As promised, I’ll show you how to plant corn in just 6” of growing medium.
In previous posts we talked about the special growing medium we use in Square Foot Gardening that is comprised of 1/3 peat moss, 1/3 coarse vermiculite and 1/3 blended compost. I get my blended compost (made from kitchen waste and waste wood from Veteran Compost in Aberdeen, MD, and mix it with some of their worm compost (vermicompost).
This mixture holds moisture and feeds your crops without needed any additional chemical fertilizer. If I feel that my plants need an extra boost, I make compost tea.
This is easily done by putting compost into an old nylon stocking or a cheesecloth bag and “steeping” it in warm water. When it cools you can pour the “tea” at the base of the plants you want to fertilize. You can usually use the “bag” twice.
Getting back to growing corn ... I usually dedicate a 2’x2’ box for my corn. Send the children out of the room because now we’re going to talk about sex. Corn has both male and female parts on the same plant—called the tassel, where the pollen is made, and the silk that receives the pollen. Each silk, if pollinated, will become a kernel of corn. If the silk doesn’t get pollinated, it won’t produce a kernel. The first silk you see is attached to the bottom of the corn cob and they work their way up the ear—this is why you sometimes see fewer kernels at the top of the cob.
The pollen is shed from the tassel starting in the middle of the center spike and works its way down to the lower branches of the tassel. Pollen starts shedding about two to three days before the silk starts emerging and keeps going for about five to eight days. The largest pollen shed is on day three. On the other hand, the silk is usually receptive for up to ten days. In general the pollen of one plant doesn’t fertilize the silk of that same plant. So, the male is ready before the female is and he usually goes outside the home to make babies. Hhhhhmmmm!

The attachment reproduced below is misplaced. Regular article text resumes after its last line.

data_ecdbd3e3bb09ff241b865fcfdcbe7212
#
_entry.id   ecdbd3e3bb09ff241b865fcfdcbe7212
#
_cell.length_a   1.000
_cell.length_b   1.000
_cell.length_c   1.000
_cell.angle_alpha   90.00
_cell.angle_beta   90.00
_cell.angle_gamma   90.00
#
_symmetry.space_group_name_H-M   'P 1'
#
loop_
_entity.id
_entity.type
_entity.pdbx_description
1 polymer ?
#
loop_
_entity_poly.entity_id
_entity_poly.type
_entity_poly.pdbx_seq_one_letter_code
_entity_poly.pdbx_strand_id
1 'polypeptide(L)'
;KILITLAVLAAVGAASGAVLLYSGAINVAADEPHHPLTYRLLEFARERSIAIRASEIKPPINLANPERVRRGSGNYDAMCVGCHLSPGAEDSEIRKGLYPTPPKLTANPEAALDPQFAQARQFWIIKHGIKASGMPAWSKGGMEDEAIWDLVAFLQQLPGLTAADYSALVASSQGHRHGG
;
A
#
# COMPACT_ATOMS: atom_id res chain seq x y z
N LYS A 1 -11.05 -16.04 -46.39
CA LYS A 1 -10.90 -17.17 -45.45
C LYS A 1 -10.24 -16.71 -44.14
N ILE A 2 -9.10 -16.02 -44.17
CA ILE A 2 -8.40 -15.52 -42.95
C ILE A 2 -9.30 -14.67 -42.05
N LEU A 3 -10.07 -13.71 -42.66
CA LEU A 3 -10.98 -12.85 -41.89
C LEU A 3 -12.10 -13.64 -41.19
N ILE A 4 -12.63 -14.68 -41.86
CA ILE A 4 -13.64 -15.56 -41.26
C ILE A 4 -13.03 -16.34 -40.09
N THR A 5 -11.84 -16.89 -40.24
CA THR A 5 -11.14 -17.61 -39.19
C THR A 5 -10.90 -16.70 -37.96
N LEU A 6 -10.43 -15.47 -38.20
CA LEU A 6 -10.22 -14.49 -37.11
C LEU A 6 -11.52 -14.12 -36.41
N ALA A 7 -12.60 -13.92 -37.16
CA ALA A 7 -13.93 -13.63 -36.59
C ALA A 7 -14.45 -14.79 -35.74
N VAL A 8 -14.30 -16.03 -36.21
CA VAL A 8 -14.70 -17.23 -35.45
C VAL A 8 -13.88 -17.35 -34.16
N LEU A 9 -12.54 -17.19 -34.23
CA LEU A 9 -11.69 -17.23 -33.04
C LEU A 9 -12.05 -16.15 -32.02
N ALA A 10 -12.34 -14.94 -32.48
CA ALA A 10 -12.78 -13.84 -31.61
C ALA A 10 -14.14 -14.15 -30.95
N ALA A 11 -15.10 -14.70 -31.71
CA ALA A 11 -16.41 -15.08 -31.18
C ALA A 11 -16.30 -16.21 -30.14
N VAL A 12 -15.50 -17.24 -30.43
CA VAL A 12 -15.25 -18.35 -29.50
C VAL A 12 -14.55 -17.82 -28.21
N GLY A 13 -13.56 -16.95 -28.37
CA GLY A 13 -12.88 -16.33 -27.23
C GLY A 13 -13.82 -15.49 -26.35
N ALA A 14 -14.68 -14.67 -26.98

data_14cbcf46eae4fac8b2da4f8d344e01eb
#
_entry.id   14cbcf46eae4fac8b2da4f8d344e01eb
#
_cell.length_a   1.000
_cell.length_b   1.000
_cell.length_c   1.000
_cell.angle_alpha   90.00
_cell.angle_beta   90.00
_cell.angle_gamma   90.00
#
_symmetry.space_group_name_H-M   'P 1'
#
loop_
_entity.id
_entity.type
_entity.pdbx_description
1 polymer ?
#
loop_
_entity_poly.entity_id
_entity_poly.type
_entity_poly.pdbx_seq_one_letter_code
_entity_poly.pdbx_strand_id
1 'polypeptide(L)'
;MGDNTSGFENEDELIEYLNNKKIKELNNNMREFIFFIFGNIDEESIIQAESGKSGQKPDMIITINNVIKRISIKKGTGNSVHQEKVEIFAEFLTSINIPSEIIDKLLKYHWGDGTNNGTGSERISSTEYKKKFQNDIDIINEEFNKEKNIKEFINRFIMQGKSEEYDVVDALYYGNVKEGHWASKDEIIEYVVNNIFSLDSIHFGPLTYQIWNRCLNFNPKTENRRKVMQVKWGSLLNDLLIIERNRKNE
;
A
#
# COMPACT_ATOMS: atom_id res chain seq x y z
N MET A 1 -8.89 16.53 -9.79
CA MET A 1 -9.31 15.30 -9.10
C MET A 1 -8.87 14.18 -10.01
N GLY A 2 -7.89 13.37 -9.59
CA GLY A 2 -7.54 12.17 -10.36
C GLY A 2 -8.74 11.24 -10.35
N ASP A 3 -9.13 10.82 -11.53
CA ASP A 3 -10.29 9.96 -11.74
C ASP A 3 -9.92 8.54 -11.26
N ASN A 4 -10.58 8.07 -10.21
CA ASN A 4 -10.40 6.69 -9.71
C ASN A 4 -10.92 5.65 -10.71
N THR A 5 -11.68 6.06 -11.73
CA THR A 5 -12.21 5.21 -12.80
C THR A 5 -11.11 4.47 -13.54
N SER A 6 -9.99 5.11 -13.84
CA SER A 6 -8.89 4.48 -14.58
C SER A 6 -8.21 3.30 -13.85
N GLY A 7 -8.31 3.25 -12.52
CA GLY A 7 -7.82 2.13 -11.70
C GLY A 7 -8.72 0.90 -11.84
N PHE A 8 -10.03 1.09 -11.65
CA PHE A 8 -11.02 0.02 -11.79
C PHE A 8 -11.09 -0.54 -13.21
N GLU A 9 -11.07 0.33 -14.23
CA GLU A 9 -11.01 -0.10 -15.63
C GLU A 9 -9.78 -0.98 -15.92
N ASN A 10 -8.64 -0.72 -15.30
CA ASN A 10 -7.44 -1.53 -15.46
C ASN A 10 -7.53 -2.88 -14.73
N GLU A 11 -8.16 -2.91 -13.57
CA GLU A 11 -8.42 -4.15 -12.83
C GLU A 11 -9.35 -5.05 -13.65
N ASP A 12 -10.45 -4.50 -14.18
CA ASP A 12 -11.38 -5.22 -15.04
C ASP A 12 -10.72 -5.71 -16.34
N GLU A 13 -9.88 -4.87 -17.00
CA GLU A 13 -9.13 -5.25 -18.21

When you go to the store and pull back the husk on the corn and see a lot of gaps, it indicates that the pollen didn’t shed at the same time as the silk developed. This is a problem. When a silk is successfully pollinated and the “baby” (kernel) starts to form, usually 1-3 days after pollination, the silk will detach from the kernel and start to turn brown and dry up. Unfertilized ovules (kernels) are still white and attached to the silks.
Since the pollen and the silk don’t mature at the same time and because the pollen from one stalk rarely fertilizes the silk from that same stalk, I give nature a little nudge.
As I said, I dedicate a 2’x2’ raised bed just for corn. From the plan in the pictures, you see that I stagger my planting. The first week I plant in the very back “row” of the back two squares. Week 2 I plant the front two rows of the back two squares. And so on until Week 4 when all the corn is planted. The benefit is that I can gently bend the stalks and gently shake them so that I pollinate from stalk to stalk in the Week 1 row every day for three days. I can then use the early Week 2 pollen (in the center of the spike) to pollinate the Week 1 silks since they develop later.
Pollinate within each individual row first then use the next week’s corn to pollinate across the rows. This ensures better pollination and should give you more kernels per ear than you would get normally.
Of course your Week 4 corn will receive the least amount of pollen, so be sure to pollinate within that row well.
If you live in a windy area or just don’t trust that the corn will stay upright in 6” of growing medium, you can put a 6’-8’ stakes outside each corner of your raised bed and wrap chicken wire around it to support your stalks as seen in the photo from my friend and fellow Certified SFG Teacher, Mike Baker of Ellicott City.
My next SFG Class will be in Glen Burnie on April 21. SFG 101 10 a.m.–noon and SFG 201 1–3 p.m. Register or contact me online at sfg4u.com. Class size is limited to 10 people so register early.